Carefully answering these methodological questions is considered best practice in MFA. Ensuring transparency and reproducibility in the MFA research community involves pointing out the strengths and limitations of the approach and data used. It is a prerequisite for developing research strategies of individual research groups, research institutions, as well as research foundations.
However, the relevance of these methodological findings is not restricted to the research community. Also governments, NGOs, and industry associations have started to monitor various aspects of the physical economy. Answers to the questions laid out above are therefore highly relevant for informing the development of monitoring strategies. For example, the findings of MFAs can be used to identify relevant data gaps and effective ways to address them, either by using the mass balance principle, by making informed estimates, or by proposing new measurements or proposing amendments to existing measurement programmes. Another important aspect of monitoring strategies is data harmonisation. But most importantly, MFAs can facilitate the reflection about the scope of monitoring programmes, including the identification of relevant aspects that should be monitored at different levels of granularity.
Strategies for system interventions (governance and business models)
MFAs are designed with many different purposes in mind, but most commonly to identify or describe problems related to the physical economy, to test alternative strategies for mitigating these problems, or to identify potential business opportunities. The relevance of MFA results is always limited by the system definition chosen. It is therefore critical that the purpose of the model is stated explicitly and upfront, and that it is aligned with the system definition. The MFA component at the top of the pyramid (“strategy and decision support”) hould therefore not be considered the last one, but rather the first and the last, with the first one (purpose, scope) informing the base of the pyramid (system definition).
MFA results cannot provide policy makers and industry representatives with meaningful strategies. The problems typically analysed in MFAs are too complex, and cannot be solved by one scientific discipline alone. Policy-prescriptive interpretations of the results are therefore not consistent with the scientific principles. Nevertheless, MFAs can inform decisions and strategies with relevant findings. The art of interpreting MFA findings is therefore to be policy- (and business-) relevant while avoiding to be policy-prescriptive.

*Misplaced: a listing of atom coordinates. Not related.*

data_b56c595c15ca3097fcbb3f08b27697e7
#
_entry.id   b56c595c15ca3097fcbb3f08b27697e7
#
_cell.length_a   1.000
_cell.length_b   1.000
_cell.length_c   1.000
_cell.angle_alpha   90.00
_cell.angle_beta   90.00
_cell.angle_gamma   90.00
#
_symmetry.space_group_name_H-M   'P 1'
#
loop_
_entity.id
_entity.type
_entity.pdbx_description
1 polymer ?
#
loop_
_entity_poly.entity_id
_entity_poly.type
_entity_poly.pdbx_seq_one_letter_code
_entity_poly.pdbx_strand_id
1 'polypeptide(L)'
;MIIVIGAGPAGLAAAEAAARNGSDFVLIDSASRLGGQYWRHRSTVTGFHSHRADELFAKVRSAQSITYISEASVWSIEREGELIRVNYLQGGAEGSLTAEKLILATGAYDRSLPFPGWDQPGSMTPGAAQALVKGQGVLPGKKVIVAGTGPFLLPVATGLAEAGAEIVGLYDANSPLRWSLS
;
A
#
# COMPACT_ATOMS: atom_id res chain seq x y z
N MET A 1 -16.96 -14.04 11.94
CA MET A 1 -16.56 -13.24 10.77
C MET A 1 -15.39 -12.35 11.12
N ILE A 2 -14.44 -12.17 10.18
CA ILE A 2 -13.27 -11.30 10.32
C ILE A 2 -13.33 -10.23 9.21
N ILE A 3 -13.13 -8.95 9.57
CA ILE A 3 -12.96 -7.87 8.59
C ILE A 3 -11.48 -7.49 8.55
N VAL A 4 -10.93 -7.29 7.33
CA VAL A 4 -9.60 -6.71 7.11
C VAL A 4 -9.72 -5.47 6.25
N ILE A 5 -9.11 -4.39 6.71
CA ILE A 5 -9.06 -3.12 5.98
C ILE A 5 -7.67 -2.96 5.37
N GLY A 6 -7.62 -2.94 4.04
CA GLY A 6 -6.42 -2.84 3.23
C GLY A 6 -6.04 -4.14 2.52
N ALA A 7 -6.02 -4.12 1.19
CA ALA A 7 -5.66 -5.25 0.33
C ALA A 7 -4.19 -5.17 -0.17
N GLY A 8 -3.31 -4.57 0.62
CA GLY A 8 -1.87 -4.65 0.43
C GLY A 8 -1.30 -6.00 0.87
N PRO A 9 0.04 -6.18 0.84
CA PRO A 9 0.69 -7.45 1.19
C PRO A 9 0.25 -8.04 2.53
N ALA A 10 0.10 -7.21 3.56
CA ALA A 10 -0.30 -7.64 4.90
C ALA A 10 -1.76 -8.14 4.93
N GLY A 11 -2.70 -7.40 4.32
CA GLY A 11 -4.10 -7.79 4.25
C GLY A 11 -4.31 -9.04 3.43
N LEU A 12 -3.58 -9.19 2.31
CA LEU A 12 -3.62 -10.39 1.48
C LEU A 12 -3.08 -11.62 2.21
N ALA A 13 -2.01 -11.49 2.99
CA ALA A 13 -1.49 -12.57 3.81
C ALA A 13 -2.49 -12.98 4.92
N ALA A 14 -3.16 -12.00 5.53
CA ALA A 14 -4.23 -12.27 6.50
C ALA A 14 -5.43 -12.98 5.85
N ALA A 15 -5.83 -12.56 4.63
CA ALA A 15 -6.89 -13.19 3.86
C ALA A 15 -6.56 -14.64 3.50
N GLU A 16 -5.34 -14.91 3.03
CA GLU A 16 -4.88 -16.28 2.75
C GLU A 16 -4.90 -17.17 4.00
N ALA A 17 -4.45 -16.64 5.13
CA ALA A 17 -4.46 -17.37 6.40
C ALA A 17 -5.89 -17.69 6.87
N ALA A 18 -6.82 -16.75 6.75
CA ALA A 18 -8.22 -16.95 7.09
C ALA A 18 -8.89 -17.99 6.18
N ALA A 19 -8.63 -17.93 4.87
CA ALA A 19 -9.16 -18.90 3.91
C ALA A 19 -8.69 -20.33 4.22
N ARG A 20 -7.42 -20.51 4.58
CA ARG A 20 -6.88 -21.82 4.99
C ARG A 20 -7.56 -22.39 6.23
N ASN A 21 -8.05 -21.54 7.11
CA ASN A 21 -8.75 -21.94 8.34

MFAs are also poorly suited to distinguish between “good” and “bad” solutions or outcomes or to blame specific actors for certain phenomena. Changes in the physical economy may involve aspects that are desired by some actors and undesired by others. What we perceive
as problems is usually generated by the entire system involving many stakeholders that are all linked with each other through the physical economy. On the other side, MFAs are well suited to facilitate the reflection about complex multi-stakeholder problems (how different processes and stakeholders are linked with each other through the physical economy) and how they can be addressed most effectively through multi-stakeholder interventions.
MFAs can inform government and industry strategies in many ways:
- MFAs can demonstrate where materials are “lost” or ineffectively used along the supply chain, and thereby point out the largest potentials for resource recovery and recycling. This information is highly relevant for informing strategies related to resource management, circular economy, or (critical) raw materials supply. Whether or not governments or businesses should focus on the recovery of these resources, however, may be determined by many other factors that are out of scope.
- MFAs have been developed to forecast future scrap availability. This information can be relevant for informing investments in new recycling facilities or the development of new sorting technologies needed to separate different fractions of the scrap.
- Other MFAs have been developed to forecast demand for certain materials. This information is relevant for investments into mining and production of these materials.
- Some MFAs for individual materials have been linked to models of energy use and greenhouse gas emissions, which allowed the model developers to develop scenarios for greenhouse gas emission in these sectors, and to test the effectiveness of alternative intervention options for overall reduction of greenhouse gas emissions.
These examples illustrate that MFAs have a potential for informing strategies, among others for resource management and circular economy, critical raw material supply, climate change, and investments. Since many of the great problems of humanity today are linked with each other through the physical economy, MFA has also a great potential to inform strategies that aim at simultaneously addressing several sustainable development goals.